Sports
Photo by Joosep Martinson - FIFA/FIFA via Getty Images.

FIFA Secretary General Fatma Samoura Has Been Named 'General Delegate for Africa' To Implement Reform in the CAF

Samoura's short-term appointment is the Confederation of African Football's attempt to improve governance and administration in the organization.

FIFA and the Confederation of African Football (CAF) have announced a plan to implement the improvement of governance, transparency and administration in the organization, BBC Sport reports.

In a proposal from CAF President Ahmad Ahmad, Fatma Samoura's duties as FIFA's secretary general will now coincide with her appointment as FIFA General Delegate for Africa for 6 months beginning August 1.


The Executive Committee gathered in Cairo Wednesday to seek the global football association's insights to assess the CAF's current issues regarding corruption and breach of trust. Samoura's new appointment will ensure that the CAF will move forward with transparency and efficiency, with approval of FIFA's President, according to a statement.

Senegal's own Samoura will partner with Ahmad and collaborate with experts to oversee operational management of CAF, the ensure the efficient and professional organization of all competitions in the governing body and to support the growth and development of football in all countries and regions of CAF.

FIFA and CAF have also agreed to conduct a full forensic audit of the African governing body.

In order for Samoura to oversee this undertaking, FIFA has approved for her to delegate her roles as secretary general within the association's internal regulations. The appointment is set to conclude by the end of January 2020, though it may be renewed by both organizations.

This measure from FIFA and CAF came to be as Ahmad has been under scrutiny as of late, from being questioned by French authorities to the controversy linked to the African Champions League final, as well as the schedule for the 2019, 2021 and 2023 AFCON finals.

Interview
Photo: Benoit Peverelli

Interview: Oumou Sangaré Proves Why She's the Songbird of Wassoulou

We caught up with the Malian singer to talk about her new Acoustic album, longevity as an artist, and growing up in Mali.

When Oumou Sangaré tells me freedom is at her core, I am not surprised. If you listen to her discography, you'll be hard-pressed to find a song that doesn't center or in some way touch on women's rights or child abuse. The Grammy award-winning Malian singer has spent a significant part of her career using her voice to fight for the rights of women across Africa and the world, a testimony to this is her naming her debut studio album Moussolou, meaning Woman. The album, a pure masterpiece that solidified Oumou's place amongst the greats and earned her the name 'Songbird of Wassoulou,' was a commercial success selling over 250,000 records in Africa and would in turn go on to inspire other singers across the world.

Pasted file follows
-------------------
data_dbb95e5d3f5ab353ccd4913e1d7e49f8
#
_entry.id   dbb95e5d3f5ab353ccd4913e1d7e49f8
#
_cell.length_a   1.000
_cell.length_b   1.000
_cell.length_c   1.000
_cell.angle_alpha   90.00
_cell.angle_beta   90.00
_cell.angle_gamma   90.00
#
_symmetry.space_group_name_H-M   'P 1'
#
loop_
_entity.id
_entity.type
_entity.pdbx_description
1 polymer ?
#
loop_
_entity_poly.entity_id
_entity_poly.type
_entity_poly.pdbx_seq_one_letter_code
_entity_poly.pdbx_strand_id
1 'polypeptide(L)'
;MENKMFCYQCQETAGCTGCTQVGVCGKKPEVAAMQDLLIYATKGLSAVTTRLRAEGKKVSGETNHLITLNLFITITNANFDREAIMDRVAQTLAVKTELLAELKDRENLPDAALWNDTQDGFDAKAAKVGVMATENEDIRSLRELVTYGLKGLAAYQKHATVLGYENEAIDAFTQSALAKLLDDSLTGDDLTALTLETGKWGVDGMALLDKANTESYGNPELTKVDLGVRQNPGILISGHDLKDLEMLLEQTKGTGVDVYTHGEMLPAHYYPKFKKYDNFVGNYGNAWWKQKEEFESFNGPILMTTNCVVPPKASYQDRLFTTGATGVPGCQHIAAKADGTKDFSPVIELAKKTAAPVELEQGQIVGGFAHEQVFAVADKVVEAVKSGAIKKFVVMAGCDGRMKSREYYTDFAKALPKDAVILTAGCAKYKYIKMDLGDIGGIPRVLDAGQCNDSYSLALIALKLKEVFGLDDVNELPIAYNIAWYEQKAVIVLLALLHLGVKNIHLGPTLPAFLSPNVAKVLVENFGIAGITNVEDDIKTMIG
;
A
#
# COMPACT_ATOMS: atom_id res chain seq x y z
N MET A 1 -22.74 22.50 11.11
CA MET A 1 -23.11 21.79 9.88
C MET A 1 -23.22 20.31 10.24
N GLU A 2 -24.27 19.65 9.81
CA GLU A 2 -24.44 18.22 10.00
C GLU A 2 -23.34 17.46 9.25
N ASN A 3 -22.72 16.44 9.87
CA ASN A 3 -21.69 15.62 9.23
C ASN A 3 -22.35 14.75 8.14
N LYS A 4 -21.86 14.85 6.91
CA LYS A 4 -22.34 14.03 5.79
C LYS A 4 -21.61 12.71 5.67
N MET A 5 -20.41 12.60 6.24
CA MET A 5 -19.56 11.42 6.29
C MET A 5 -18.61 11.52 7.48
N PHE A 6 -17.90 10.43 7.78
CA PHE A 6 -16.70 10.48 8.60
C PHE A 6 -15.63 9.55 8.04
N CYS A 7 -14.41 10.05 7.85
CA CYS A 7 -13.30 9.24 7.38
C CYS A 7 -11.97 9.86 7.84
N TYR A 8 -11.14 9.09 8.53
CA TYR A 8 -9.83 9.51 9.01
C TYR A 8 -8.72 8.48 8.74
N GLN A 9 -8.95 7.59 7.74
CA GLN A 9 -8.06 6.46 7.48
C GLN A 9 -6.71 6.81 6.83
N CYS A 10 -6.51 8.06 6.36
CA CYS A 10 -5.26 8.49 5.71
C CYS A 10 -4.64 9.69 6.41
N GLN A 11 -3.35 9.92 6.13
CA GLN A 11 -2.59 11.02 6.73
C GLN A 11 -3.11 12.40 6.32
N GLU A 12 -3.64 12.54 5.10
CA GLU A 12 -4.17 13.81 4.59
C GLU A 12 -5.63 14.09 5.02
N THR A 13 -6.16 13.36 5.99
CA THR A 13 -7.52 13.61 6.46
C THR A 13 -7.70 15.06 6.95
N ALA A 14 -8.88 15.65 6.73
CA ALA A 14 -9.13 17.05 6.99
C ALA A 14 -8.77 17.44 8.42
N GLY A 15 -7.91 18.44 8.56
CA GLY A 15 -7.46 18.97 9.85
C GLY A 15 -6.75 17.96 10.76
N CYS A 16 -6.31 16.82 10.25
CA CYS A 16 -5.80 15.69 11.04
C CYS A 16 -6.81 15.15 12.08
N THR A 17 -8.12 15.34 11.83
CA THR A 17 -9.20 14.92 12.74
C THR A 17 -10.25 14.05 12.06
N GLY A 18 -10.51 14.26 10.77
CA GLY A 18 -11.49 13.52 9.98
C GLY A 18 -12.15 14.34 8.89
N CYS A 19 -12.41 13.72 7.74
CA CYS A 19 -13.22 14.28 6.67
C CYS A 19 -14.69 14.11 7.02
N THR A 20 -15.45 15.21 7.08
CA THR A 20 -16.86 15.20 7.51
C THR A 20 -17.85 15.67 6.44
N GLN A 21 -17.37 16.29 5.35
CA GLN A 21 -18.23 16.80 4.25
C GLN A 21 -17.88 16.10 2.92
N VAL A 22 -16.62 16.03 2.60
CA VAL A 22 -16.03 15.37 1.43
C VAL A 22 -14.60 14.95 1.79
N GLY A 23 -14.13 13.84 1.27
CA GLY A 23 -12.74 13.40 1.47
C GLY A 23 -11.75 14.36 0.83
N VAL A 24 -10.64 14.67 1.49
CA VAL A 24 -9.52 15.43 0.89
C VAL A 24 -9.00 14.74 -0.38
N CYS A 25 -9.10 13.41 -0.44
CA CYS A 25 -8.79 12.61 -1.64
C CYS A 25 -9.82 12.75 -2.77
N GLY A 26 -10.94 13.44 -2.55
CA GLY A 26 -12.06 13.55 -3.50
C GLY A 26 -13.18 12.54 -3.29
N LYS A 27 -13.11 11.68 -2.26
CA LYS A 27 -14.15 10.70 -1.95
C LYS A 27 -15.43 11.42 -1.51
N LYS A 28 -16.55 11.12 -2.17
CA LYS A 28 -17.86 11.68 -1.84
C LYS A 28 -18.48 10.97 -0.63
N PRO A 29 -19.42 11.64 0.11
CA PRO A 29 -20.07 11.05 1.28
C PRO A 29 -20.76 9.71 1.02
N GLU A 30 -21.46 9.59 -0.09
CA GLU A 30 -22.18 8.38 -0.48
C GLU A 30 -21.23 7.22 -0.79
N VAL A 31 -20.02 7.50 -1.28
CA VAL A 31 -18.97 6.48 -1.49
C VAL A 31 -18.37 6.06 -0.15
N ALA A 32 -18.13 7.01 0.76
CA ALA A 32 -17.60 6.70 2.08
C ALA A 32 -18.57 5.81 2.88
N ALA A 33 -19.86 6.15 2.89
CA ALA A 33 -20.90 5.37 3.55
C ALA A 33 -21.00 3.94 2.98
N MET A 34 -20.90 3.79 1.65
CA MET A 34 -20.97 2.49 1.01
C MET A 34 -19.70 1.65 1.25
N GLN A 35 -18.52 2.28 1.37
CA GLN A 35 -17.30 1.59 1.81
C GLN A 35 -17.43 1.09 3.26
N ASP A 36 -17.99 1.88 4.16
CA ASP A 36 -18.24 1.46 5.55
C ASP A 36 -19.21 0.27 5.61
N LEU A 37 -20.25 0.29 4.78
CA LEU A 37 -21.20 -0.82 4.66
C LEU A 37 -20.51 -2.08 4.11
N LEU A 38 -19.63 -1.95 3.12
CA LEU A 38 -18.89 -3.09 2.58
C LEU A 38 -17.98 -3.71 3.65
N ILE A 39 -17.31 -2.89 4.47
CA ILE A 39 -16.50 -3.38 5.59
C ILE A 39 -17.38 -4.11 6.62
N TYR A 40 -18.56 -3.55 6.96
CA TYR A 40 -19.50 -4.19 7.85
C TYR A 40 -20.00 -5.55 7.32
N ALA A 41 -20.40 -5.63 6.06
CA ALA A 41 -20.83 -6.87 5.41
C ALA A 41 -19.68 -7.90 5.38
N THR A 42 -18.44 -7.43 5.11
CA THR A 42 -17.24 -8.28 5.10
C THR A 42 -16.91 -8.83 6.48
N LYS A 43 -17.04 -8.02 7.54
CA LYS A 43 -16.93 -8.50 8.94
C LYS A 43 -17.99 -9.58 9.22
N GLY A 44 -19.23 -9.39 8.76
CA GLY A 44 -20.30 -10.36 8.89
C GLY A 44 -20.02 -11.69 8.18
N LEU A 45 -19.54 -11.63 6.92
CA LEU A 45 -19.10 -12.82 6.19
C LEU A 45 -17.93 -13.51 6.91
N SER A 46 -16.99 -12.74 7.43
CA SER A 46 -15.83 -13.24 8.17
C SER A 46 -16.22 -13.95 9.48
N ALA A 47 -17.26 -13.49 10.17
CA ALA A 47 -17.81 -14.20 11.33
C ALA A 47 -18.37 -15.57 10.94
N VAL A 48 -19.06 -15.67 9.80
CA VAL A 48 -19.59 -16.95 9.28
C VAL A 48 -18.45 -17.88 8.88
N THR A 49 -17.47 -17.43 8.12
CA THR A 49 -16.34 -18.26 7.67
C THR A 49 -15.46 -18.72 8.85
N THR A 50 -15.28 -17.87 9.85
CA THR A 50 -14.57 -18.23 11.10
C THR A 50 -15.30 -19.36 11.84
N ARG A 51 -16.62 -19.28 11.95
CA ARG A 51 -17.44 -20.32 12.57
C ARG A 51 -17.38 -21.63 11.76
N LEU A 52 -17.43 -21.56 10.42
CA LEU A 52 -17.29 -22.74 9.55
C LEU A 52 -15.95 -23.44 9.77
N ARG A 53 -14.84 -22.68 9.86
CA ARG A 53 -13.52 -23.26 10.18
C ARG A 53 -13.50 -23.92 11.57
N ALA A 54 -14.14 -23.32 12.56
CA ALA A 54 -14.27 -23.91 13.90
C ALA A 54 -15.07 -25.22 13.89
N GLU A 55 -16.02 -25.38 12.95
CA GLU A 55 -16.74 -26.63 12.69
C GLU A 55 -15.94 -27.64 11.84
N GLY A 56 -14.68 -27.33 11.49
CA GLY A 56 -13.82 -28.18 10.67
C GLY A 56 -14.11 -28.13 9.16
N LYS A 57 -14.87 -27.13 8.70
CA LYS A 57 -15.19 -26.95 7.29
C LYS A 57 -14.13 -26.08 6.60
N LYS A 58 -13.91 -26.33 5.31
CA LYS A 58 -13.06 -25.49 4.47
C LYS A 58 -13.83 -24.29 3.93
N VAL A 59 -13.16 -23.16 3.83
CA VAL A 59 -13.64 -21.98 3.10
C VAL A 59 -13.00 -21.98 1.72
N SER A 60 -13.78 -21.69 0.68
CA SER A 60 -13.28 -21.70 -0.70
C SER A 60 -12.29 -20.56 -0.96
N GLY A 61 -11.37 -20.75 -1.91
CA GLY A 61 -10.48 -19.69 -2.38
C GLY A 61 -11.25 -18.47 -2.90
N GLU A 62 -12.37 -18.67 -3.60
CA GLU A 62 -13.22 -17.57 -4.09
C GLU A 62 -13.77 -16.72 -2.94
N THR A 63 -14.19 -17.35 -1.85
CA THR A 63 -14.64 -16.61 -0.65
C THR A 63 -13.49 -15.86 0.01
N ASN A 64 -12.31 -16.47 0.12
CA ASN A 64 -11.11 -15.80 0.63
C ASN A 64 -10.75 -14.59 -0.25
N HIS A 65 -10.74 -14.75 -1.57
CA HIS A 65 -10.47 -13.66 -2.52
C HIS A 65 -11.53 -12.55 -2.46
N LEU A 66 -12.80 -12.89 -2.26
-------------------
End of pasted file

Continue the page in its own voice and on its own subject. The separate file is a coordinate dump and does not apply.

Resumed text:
On her latest body of work Acoustic, a reworking of her critically acclaimed 2017 album Mogoya, Oumou Sangaré proves how and why she earned her accolades. The entirety of the 11-track album was recorded within two days in the Midi Live studio in Villetaneuse in 'live' conditions—with no amplification, no retakes or overdubs, no headphones. Throughout the album, using her powerful and raw voice that has come to define feminism in Africa and shaped opinions across the continent, Oumou boldly addresses themes like loss, polygamy and female circumcision.

We caught up with the Malian singer at the studio she is staying while in quarantine to talk about her new album, longevity as an artist, and growing up in Mali.

This interview has been edited and condensed for clarity.

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